“Sometimes the truth really is skin deep,” asserted the pig, much to the surprise of the others. “I don’t know exactly what it is, but it certainly doesn’t have scales or fur or feathers. Its skin bears a remarkable similarity to my own and logically we have to conclude that it is some form of swine.”
“Complete nonsense!” interrupted the gorilla. “All that pig swill has turned your brain to mush. It doesn’t have a tail! And, moreover, it walks upright on two legs rather than four. It may not have been blessed with the same rugged looks as my good self, but surely it has to be some sort of ape.”
The animals were becoming restless. This discussion had been going round in circles for the past two hours and they were no nearer an answer.
“My turn: let me have a go.” The hyena whimpered nervously, “Early this morning while out walking, it tripped over a vine and it fell flat on its face. Did anyone else hear? It started to laugh and guffaw, all to itself. I am the only beast with that ability so, although I admit we do not look alike, we must be related.”
“Here we go again,” snapped the owl, his patience fraying rapidly. “The difference, friend hyena, is that when you cackle to yourself, my feathers stand on end, whereas its chuckles are by contrast somewhat soothing. Whatever this creature is, it does seem to possess an extraordinary intelligence. Not to the same level as myself of course, but could it perhaps be a form of elephant? Certainly its nose is long enough…”
“I don’t agree. I believe there are depths to this creature that we have yet to plumb.” The animals looked at the cherub with their usual lack of comprehension. He was viewed as something of an eccentric and generally tolerated - but he did have an unfortunate tendency to shape-shift without warning. Only the week before, the dormouse had been recounting some adventure or other when the cherub grew six inches taller and his skin began to glow with a pale light. The poor rodent turned tail and fled and wasn’t seen for three days.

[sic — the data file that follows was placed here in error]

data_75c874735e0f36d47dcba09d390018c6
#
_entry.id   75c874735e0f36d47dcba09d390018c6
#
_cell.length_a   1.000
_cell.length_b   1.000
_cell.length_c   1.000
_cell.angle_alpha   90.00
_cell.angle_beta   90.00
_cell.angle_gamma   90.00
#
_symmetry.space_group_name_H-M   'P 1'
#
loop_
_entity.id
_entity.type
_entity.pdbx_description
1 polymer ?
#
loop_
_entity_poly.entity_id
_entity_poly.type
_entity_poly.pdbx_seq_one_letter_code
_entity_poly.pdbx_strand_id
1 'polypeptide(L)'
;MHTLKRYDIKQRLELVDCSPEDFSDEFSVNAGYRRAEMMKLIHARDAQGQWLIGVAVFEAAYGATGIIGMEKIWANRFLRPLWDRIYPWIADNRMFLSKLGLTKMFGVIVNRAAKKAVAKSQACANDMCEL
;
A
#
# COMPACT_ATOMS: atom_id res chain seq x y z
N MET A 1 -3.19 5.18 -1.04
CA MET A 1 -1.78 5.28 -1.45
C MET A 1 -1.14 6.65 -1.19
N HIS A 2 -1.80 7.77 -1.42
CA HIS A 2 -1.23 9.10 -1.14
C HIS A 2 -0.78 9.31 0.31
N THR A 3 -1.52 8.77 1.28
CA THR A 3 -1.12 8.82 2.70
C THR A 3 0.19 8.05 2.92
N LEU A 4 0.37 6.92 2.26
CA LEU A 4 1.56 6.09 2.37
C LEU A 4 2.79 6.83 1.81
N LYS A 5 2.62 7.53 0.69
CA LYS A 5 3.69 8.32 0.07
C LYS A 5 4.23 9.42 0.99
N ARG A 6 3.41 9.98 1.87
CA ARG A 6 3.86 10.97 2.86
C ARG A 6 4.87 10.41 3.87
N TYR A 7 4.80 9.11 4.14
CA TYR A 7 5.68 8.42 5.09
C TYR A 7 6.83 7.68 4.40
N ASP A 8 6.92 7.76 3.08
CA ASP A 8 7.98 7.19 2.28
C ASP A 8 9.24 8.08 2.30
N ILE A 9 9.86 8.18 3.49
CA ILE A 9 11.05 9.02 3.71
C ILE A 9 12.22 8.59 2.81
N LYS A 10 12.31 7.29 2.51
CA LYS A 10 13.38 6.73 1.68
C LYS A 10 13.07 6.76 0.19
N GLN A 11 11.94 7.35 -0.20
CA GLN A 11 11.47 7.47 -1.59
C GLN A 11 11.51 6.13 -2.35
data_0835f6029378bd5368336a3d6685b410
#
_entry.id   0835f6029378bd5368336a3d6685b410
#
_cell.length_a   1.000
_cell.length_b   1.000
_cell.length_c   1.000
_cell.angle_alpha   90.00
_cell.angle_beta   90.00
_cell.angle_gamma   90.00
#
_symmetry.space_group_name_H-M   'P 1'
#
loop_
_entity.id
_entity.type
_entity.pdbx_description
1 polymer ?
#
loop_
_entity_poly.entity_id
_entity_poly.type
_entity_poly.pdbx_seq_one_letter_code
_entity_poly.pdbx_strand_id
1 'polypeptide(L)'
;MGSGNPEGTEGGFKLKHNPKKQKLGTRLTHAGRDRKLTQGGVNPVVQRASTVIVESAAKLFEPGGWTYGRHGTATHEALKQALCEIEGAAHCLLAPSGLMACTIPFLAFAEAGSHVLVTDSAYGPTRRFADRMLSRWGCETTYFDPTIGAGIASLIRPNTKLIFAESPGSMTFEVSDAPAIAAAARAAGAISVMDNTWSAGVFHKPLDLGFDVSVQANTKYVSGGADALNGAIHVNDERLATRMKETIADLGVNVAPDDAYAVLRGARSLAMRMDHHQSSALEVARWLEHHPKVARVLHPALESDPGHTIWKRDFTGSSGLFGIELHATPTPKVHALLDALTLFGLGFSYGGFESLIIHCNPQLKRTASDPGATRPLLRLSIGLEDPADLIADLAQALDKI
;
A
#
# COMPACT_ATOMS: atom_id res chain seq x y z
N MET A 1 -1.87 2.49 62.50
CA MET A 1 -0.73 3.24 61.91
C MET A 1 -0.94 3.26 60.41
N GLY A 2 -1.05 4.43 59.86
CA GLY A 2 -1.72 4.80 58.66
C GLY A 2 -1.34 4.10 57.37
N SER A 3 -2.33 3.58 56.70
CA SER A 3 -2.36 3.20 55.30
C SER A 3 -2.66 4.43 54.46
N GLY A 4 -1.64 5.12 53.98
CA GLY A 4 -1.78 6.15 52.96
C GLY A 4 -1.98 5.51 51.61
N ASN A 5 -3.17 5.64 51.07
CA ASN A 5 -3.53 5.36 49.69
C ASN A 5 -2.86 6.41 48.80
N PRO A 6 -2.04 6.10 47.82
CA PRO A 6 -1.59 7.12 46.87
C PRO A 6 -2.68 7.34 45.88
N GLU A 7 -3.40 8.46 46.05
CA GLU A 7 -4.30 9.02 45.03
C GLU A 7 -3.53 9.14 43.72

“He likes plums, did you say?” enquired the pigeon, who didn’t like being left out of the conversation.
“Well he may do so although that’s not what …”
“You have to be careful with plums,” called out the rabbit. “If you eat too many of them, you end up producing droppings for days on end.”
“Fellow fauna, please,” said the fox. “What our friend means is that the subject under discussion has a sensitive nature. At times it takes an inordinate pleasure in beauty. On other occasions it seems almost overwrought by loneliness.”
“Well that’s hardly a surprise, given that it’s the only one of its kind.”
“I think its most interesting characteristic is its gullibility,” mused the snake. Its tiny little feet looked out of place beside its long body and most of the animals preferred to keep their distance from this slippery serpent.
“Look, this is getting us nowhere,” said the lion, his massive jaws opening into an enormous yawn that drowned out any further comments. “Why don’t we just ask Adonai? He’s sure to tell us.”
They found Adonai kneeling on the ground beside the outstretched body of the creature. “Excuse us, sir, but we were just wondering about that thing there that’s asleep. What is it?”
“What is it? Why, it is the pinnacle of all I have made, the crowning glory of my creation. More than an animal, different from an angel, it’s a living soul. I call him Adam.”
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